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Take Care of Lactating Livestock in Extreme Cold

January 23, 2014
Cold Weather Cow
The recent decrease in temperatures should have livestock producers a little more concerned for lactating animals.  
 
 

By: Aimee Neilson, University of Kentucky Extension

Near-record lows and bitter wind chills have taken over much of the U.S. and livestock producers can take precautions to ensure the safety of lactating animals.

"Perhaps the most important thing producers can do is to take care of themselves in this extreme cold," said Michelle Arnold, University of Kentucky College of Agriculture, Food and Environment extension veterinarian. "If you get into trouble, you can’t be the caregiver to your livestock that you want to be."

When checking on livestock, producers should keep an extra set of clothes and a blanket in their truck. If producers get wet while doing chores, it’s important to have dry clothes to change into and avoid hypothermia. An extra pair of dry boots is a great plan as well.

When caring for any animal, water is critical. Livestock need water to maintain their health and their immune system.

"Lactating animals have an even higher need for water than young stock animals and mammals in their dry periods," Arnold said. "Livestock will not eat as much if they don’t have water available, and the immediate result will be less milk production."

Producers should check water sources several times a day. Arnold also warned that animals that consume salt without water available are at an increased risk for salt poisoning that can result in death.

Cold temperatures also increase animals’ needs for maintenance energy. Producers can either increase the animals’ feed intake or increase the energy density of the diet by feeding higher quality hay or adding more grain or fat to the grain mix.

"Consider separating younger and thinner animals that may not have the same internal insulation as conditioned, older animals," Jeff Lehmkuhler, University of Kentucky College of Agriculture, Food and Environment extension beef specialist said. "Supplement them accordingly or offer them higher quality forage if you have it available."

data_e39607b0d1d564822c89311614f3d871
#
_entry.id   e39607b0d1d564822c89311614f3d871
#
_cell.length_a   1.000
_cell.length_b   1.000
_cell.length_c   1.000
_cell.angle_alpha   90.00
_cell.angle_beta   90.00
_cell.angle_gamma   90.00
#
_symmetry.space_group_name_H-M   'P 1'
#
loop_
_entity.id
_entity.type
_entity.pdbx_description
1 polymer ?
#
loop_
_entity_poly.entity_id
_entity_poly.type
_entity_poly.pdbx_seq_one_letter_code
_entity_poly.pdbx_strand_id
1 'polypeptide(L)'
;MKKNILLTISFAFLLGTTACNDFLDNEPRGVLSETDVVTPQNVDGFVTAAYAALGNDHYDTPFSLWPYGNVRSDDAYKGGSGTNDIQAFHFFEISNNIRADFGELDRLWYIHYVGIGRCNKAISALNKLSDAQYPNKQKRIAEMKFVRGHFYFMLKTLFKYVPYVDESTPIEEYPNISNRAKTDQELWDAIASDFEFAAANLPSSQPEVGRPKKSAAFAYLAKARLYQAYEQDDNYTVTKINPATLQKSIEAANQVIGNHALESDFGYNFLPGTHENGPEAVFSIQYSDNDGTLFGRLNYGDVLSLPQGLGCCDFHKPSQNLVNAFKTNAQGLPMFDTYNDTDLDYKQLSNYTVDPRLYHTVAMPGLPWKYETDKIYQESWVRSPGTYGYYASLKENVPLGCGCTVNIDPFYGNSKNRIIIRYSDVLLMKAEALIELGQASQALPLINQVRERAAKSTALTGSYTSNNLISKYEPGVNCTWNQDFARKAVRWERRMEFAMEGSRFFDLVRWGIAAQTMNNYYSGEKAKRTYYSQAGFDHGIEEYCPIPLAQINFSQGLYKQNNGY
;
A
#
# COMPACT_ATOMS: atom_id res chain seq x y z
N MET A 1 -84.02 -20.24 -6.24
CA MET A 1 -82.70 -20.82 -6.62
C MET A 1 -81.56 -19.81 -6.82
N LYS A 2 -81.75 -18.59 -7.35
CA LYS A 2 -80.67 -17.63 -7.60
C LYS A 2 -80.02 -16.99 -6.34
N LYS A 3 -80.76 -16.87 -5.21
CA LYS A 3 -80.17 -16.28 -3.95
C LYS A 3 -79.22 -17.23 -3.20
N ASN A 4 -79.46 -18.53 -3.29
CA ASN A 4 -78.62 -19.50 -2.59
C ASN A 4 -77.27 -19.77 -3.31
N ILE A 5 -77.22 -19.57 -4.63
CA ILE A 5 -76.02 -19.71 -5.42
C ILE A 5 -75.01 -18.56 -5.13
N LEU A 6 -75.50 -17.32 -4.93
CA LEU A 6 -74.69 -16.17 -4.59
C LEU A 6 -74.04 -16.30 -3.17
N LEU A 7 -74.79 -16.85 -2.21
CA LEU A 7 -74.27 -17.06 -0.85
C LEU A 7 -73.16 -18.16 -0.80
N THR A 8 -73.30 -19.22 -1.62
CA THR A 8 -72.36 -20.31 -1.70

For dairy animals, producers should make sure teats are dry before turning animals out when the temperatures fall below 25 degrees Fahrenheit.

"Winter teat dips (powdered) can help reduce the chance of frostbite," Arnold said.

Treat signs of frostbite immediately since damage to the teat ends can quickly lead to damage of the keratin seal. That can in turn, allow mastitis-causing bacteria to enter the udder.

Most livestock can handle short periods of cold pretty well. External insulation is basically the depth and thickness of the hair coat and the thickness of the hide. Wind is a bigger enemy to livestock than the actual temperature.

Many areas of the United States are experiencing wind chills between 30 and 40 degrees below zero. The National Weather Service reported that skin can freeze within 10 minutes of exposure in those conditions.

"If you turn out an animal with a wet udder or teats, frostbite is almost a certainty," Arnold said. "Thin-hided breeds, such as dairy breeds, tend to have a lower insulating factor than thick-hided breeds like Herefords. The key is to give animals a place to get out of the wind, a draft-free place to go during extreme wind chill. The challenge is to make that space available and still provide enough ventilation to allow fresh air to circulate."

Dry bedding is also very important. If cows, goats or sheep lie in wet bedding, frostbite is a big risk. Producers also need to make sure the animals’ hair coats are kept dry and as clean as possible.

"The hair coat acts as an external insulation barrier that traps air, enhancing the insulating value," Lehmkuhler said. "If the hair is wet and full of mud, the air can’t get in and that reduces the insulating value and increases heat loss from the skin to the environment."

Lehmkuhler added that the density of the hair coat, and if it is wet or dry, impacts the wind chill temperatures at which cold stress is considered mild, moderate or severe. As little as 0.1 inch of rain can immediately impact cold stress severity by matting the hair down reducing its insulating ability. Acclimation time, hide thickness, fat cover and other factors will also influence the degree of cold stress that animals experience.

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